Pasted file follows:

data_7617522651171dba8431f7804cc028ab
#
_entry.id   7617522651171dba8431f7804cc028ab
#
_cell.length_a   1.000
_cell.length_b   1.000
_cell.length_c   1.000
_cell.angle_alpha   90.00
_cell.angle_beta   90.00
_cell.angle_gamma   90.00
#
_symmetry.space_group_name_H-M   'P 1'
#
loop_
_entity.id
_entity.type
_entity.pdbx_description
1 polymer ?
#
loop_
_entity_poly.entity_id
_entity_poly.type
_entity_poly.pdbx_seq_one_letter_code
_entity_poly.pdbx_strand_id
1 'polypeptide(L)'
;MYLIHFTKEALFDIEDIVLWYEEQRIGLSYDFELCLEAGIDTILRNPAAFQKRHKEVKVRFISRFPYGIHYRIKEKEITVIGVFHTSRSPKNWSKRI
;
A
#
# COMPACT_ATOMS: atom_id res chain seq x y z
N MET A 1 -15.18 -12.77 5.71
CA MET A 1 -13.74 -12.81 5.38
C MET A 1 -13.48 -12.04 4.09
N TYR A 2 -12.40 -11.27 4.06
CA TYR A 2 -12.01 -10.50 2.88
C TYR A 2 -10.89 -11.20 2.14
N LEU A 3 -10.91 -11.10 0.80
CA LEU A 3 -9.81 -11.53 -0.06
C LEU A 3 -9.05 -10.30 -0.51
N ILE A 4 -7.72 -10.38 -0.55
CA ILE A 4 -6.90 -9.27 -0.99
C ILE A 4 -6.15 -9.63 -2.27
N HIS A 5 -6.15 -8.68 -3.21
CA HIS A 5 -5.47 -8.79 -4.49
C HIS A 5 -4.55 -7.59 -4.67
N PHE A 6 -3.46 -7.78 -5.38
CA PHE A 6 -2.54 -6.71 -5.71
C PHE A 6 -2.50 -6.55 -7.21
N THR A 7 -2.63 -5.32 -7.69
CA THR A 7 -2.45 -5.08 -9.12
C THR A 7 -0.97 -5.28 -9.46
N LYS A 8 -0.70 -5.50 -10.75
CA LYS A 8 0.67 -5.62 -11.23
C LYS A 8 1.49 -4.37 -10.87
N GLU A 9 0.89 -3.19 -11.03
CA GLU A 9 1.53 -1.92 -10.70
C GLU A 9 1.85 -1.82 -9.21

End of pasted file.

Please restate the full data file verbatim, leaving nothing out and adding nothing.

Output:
data_7617522651171dba8431f7804cc028ab
#
_entry.id   7617522651171dba8431f7804cc028ab
#
_cell.length_a   1.000
_cell.length_b   1.000
_cell.length_c   1.000
_cell.angle_alpha   90.00
_cell.angle_beta   90.00
_cell.angle_gamma   90.00
#
_symmetry.space_group_name_H-M   'P 1'
#
loop_
_entity.id
_entity.type
_entity.pdbx_description
1 polymer ?
#
loop_
_entity_poly.entity_id
_entity_poly.type
_entity_poly.pdbx_seq_one_letter_code
_entity_poly.pdbx_strand_id
1 'polypeptide(L)'
;MYLIHFTKEALFDIEDIVLWYEEQRIGLSYDFELCLEAGIDTILRNPAAFQKRHKEVKVRFISRFPYGIHYRIKEKEITVIGVFHTSRSPKNWSKRI
;
A
#
# COMPACT_ATOMS: atom_id res chain seq x y z
N MET A 1 -15.18 -12.77 5.71
CA MET A 1 -13.74 -12.81 5.38
C MET A 1 -13.48 -12.04 4.09
N TYR A 2 -12.40 -11.27 4.06
CA TYR A 2 -12.01 -10.50 2.88
C TYR A 2 -10.89 -11.20 2.14
N LEU A 3 -10.91 -11.10 0.80
CA LEU A 3 -9.81 -11.53 -0.06
C LEU A 3 -9.05 -10.30 -0.51
N ILE A 4 -7.72 -10.38 -0.55
CA ILE A 4 -6.90 -9.27 -0.99
C ILE A 4 -6.15 -9.63 -2.27
N HIS A 5 -6.15 -8.68 -3.21
CA HIS A 5 -5.47 -8.79 -4.49
C HIS A 5 -4.55 -7.59 -4.67
N PHE A 6 -3.46 -7.78 -5.38
CA PHE A 6 -2.54 -6.71 -5.71
C PHE A 6 -2.50 -6.55 -7.21
N THR A 7 -2.63 -5.32 -7.69
CA THR A 7 -2.45 -5.08 -9.12
C THR A 7 -0.97 -5.28 -9.46
N LYS A 8 -0.70 -5.50 -10.75
CA LYS A 8 0.67 -5.62 -11.23
C LYS A 8 1.49 -4.37 -10.87
N GLU A 9 0.89 -3.19 -11.03
CA GLU A 9 1.53 -1.92 -10.70
C GLU A 9 1.85 -1.82 -9.21